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Codelco Restarts Top Copper Mine as Workers End 4-Day Strike

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April 1 (Bloomberg) -- Codelco, Chile’s state-owned copper producer, reached an agreement with workers to end a four-day strike and resume operations at its largest mine today.

Protests over the handling of a fatal accident at the Radomiro Tomic mine ended after mine manager Francisco Carvajal stepped down from the position. The return to work was confirmed today by a Codelco official briefed on the agreement who isn’t an authorized spokesman.

The stoppage caused “substantial” losses, Chief Executive Officer Thomas Keller told reporters in Santiago yesterday. Codelco isn’t concerned that it will miss mid-term supply commitments, he said, speaking just hours after the union threatened to expand protests to all Codelco copper mines, which account for more than 1/10th of the world’s supply.

“Radomiro Tomic traditionally contributes the most to the company’s profits, so effectively the resources we stop generating are substantial,” Keller said yesterday. “Our concern right now, before we start calculating how much this truly is costing, is restarting activities as soon as possible.”

Radomiro Tomic in the Atacama Desert produced 427,800 metric tons last year, or about 25 percent of the company’s total. Output also has declined at Codelco’s third-most productive division, Chuquicamata, which processes mineral from Radomiro Tomic, copper federation representative Juan Olguin said by phone yesterday morning.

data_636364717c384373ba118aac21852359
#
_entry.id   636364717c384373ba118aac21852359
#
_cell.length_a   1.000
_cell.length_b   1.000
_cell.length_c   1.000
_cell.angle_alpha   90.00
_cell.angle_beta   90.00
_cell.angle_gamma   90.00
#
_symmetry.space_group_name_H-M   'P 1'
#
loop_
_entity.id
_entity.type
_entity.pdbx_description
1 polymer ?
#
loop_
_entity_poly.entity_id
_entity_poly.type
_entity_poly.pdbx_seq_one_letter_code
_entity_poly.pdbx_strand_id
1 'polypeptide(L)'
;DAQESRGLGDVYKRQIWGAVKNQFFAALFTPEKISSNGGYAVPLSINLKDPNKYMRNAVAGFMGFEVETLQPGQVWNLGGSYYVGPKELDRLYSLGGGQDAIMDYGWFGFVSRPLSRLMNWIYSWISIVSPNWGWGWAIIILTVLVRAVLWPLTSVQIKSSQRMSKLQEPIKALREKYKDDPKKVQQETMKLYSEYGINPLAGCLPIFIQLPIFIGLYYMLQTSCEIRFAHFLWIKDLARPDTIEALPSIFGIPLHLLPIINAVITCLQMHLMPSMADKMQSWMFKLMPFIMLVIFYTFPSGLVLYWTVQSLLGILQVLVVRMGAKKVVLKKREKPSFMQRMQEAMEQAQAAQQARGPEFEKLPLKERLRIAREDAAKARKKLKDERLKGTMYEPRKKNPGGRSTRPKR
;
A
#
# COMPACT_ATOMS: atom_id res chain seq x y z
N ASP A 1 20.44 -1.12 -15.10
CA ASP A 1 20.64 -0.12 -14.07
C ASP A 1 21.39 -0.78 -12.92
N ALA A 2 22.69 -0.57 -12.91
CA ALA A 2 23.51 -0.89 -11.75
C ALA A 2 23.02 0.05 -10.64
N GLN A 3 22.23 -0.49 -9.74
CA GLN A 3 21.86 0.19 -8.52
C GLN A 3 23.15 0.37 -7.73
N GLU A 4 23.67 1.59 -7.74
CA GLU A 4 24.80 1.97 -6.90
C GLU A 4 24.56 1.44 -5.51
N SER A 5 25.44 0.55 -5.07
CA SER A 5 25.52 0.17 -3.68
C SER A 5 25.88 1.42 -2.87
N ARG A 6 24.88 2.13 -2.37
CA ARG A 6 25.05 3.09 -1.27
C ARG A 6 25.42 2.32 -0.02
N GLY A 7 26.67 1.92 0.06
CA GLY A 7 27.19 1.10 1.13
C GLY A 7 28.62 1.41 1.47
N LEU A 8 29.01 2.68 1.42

‘Stronger Stance’

“We are taking a stronger stance and may protest nationwide,” Olguin said at the time. “Executives responsible for the accident must permanently leave their posts. We don’t want to see them leave only to return.”

Julio Aranis Vargas, vice president of northern operations, temporarily replaced Carvajal, Codelco said in a statement posted on its website March 30. Carvajal’s decision to resign as mine manager was his own and he will remain within the company, Keller said yesterday.

Codelco also is facing trouble exporting metal, as unionized port workers on March 16 started protests at the Angamos port for better working conditions. The company said March 28 it had stored about 30,000 tons that was due to be shipped from the Pacific Coast facility.

Dock workers at Angamos and the central Chilean port of San Antonio continued a strike today, Angamos workers union president Richard Orellana said by telephone today.

Wage Talks

Port unions will meet with the management of operating company Ultraport today to seek an end to the conflict over lunch breaks and pay, Orellana said. Ultraport operates 20 ports in Chile, including copper terminals at Angamos, Antofagasta and San Antonio.

The setbacks come as Keller embarks on a plan to spend $25 billion over the coming decade to revamp Codelco’s mines, some of which are a century old. Codelco produced 1.76 million metric tons of copper last year, a 2 percent decline from 2011.

With the investments, Codelco can exceed production of 2 million tons. Without it, output will slump to 800,000 tons, as ore quality declines at sites such as Chuquicamata, the company has said.

To contact the reporters on this story: Randall Woods in Santiago at rwoods13@bloomberg.net; Matt Craze in Santiago at mcraze@bloomberg.net

To contact the editors responsible for this story: Andre Soliani at asoliani@bloomberg.net; James Attwood at jattwood3@bloomberg.net

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